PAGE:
Our purpose here, however, is to draw attention to some lesser-known areas north and west of the R355, which have proved to supply superb birding. Notably, a number of sought-after species, usually associated with the less accessible Bushmanland region to the north and difficult to find or absent at the traditional Tanqua Karoo sites, appear to reach the south-western limit of their regular range here. We also describe some highlights of the Tanqua Karoo National Park , a much overlooked yet fairly accessible and strikingly beautiful protected area north of the Tanqua River.

Larks, Eremomelas and the P2250

For those unfamiliar with the Tanqua Karoo, the stretch of R355 regional road linking Karoopoort, at the south-westernmost corner of the Tanqua Karoo, to Eierkop and Skitterykloof provides access to a good selection of Karoo endemics. Beyond the Skitterykloof turn-off, the R355 continues northwards to Calvinia through a lonely and very beautiful stretch of semi-desert, bounded on the west by the dramatic skyline of the Cederberg Mountains. Conveniently, however, even day-trippers can add an attractive extra few Karoo specials and enjoy some great landscapes by continuing a more manageable distance north. Twenty-five kilometres north of the Skitterykloof turn-off, a minor road, the P2250, heads off north-eastwards towards Tankwa National Park and the distant towns of Middelpos and Sutherland. We consider this unassuming regional road to be perhaps one of the finest for birding of the south-western Karoo , particularly in spring, when the scrub is alive with displaying, nest-building and chick-provisioning birds. The initial stretches are relatively heavily vegetated and resemble the familiar R355; however, before long the bushes grow further and further apart. Stretches of gleaming gravel appear, punctuated by the occasional clump of spiny Hoodia, a fly-pollinated succulent decorated in spring by droopy and foully malodorous pink flowers.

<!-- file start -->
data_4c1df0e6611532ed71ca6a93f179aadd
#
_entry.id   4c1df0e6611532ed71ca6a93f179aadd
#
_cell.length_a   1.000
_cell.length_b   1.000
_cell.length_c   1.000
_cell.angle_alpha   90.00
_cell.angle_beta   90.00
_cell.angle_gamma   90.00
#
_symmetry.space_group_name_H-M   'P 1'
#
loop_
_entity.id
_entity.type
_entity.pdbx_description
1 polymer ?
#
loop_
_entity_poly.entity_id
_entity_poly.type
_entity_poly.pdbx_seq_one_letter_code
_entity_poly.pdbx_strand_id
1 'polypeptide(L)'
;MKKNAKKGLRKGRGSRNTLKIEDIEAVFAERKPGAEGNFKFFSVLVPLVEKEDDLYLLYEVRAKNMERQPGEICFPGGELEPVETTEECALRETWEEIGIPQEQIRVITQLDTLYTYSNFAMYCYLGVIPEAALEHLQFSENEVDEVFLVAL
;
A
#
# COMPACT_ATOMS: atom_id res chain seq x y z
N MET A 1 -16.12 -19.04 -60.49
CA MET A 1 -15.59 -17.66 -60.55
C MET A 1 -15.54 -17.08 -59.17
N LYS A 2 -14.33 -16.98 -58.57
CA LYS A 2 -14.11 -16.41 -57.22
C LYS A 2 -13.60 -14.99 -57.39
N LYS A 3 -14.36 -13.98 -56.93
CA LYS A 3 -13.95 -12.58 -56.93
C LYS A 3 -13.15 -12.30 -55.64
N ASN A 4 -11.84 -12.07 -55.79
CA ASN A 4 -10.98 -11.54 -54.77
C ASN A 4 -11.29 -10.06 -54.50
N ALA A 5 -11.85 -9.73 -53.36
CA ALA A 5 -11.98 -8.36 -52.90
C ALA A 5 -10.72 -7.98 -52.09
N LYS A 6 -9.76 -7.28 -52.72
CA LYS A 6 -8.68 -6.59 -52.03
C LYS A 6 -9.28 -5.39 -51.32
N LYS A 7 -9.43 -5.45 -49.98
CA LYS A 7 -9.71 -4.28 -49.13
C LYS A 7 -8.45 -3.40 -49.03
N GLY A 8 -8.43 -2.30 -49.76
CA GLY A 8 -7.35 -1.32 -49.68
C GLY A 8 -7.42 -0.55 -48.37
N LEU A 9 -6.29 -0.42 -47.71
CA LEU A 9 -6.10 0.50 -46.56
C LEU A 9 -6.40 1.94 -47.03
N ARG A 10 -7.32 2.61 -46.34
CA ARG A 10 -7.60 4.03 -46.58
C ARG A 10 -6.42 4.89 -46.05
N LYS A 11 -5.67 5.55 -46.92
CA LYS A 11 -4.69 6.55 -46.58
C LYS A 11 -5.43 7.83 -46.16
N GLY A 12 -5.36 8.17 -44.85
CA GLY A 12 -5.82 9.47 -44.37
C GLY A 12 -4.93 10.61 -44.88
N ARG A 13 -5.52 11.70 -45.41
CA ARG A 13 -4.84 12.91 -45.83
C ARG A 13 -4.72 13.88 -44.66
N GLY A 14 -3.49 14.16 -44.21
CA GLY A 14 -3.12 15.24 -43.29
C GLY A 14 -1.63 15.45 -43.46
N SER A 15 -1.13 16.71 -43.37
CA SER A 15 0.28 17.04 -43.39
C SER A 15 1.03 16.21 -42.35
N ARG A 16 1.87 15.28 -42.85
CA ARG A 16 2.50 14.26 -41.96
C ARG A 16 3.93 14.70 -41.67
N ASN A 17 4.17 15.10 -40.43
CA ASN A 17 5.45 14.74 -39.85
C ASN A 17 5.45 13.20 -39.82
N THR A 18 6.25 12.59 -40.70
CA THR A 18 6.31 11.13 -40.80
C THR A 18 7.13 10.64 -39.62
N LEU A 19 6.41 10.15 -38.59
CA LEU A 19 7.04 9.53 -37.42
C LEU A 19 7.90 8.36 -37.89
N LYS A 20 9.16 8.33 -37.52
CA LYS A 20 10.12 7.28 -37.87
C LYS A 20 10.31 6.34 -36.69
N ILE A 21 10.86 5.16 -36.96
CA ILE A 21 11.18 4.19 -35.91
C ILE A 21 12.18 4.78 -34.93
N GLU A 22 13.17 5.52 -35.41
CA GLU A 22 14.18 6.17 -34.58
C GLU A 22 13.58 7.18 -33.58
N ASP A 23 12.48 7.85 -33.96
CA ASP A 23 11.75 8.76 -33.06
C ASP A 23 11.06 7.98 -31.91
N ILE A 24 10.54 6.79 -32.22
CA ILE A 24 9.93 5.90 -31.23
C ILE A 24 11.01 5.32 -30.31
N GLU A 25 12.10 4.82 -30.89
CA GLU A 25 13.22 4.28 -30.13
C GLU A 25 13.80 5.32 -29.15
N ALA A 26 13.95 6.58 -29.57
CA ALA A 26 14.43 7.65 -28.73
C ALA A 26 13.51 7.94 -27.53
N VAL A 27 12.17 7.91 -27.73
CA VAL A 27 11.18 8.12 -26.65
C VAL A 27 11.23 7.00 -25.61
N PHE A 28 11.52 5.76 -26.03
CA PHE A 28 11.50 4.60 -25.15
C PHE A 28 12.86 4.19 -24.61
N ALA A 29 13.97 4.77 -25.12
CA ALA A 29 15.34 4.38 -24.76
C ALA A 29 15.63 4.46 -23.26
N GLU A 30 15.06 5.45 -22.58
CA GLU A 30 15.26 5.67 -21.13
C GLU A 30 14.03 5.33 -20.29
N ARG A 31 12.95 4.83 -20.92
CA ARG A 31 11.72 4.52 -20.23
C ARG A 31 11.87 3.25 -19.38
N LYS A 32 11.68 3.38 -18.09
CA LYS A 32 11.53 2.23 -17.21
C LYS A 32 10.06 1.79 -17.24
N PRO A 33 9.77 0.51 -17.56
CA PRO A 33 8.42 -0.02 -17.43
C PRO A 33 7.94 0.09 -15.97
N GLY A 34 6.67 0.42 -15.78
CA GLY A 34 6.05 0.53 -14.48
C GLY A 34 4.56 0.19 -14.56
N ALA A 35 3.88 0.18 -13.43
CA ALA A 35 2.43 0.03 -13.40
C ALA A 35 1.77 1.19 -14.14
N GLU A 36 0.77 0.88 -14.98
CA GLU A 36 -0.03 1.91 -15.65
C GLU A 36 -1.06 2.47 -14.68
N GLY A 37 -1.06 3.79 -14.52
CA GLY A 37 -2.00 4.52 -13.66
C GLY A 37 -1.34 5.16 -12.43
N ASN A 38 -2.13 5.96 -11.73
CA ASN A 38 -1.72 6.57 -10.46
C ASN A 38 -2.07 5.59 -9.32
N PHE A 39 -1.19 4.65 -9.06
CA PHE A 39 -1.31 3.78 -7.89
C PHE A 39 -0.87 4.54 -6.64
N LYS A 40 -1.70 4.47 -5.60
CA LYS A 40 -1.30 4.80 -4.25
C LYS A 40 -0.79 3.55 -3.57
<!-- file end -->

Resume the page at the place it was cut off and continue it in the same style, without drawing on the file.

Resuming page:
Perhaps the most conspicuous species along these arid stretches is Tractrac Chat, a gravel-plains specialist with a short-tailed, dumpy jizz. The commonest bird of the adjacent scrub is usually Rufous-eared Warbler, a noisy, neurotic and beautifully marked endemic of southern Africa’s arid west. Spike-heeled Larks are also particularly common here, as well as Thick-billed, Karoo and Red-capped Larks. Karoo Lark is particularly easy to find in spring, when its rattling call is heard everywhere. The commonest seedeater in the area is usually Yellow Canary; however, nomadic species like Black-headed Canary and Larklike Bunting periodically invade the area. The latter can be particularly abundant at times, and is generally present much more regularly than further south in the Tanqua Karoo. Coveys of Namaqua Sandgrouse, another erratic visitor further south, flush up at intervals from the roadside. Especially in winter and spring, Ludwig’s Bustard may be present in some numbers and are best spotted in flight, while Karoo Korhaans occur year-round. Pairs or small parties are occasionally seen within sight of the road, although their true density is only revealed at dawn, when their atmospheric frog-like duets drift across the scrub. Greater Kestrel, a scarce bird further south in the Tanqua, is fairly regularly seen along the P2250, as well as the commoner Pale Chanting Goshawk, Rock Kestrel and the occasional Black-chested (breasted) Snake Eagle and Martial Eagle.

Karoo Eremomela , a curiously localised and sometimes tricky Karoo endemic, is remarkably common along here. Look especially along the shallow drainage lines 4-7 km from the R355, always remaining alert for its two calls (a high-pitched, pulsating whine, somewhat like the tightening of a rusty bolt, and a Spike-heeled Lark-like krrr-krrr). Small groups of this social and cooperative-breeding species follow each other through the scrub, popping up at intervals to let forth a volley of whines.

The highly nomadic Black-eared Finchlark, usually considered a Bushmanland special, may well be a regular visitor to this region. In 1996, they bred in the Tanqua National Park (see Africa: Birds & Birding 2(1): 74), and in spring 2001 invaded the Tanqua Karoo once again. In this exceptional season, they occurred and probably bred right down to Eierkop at the Tanqua’s southern edge; however, they occurred at highest densities along the P2250, and patchily in the Tankwa National Park. When breeding, aerially displaying males are easy to locate, looking more like giant, floppy black butterflies than birds. In flight, only their dangling white legs break the pure black of their underwings and bodies. Small groups tend to land frustratingly concealed in the scrub; the best technique is to walk slowly up to the spot, and wait quietly until a foraging bird potters into view in a gap between the bushes.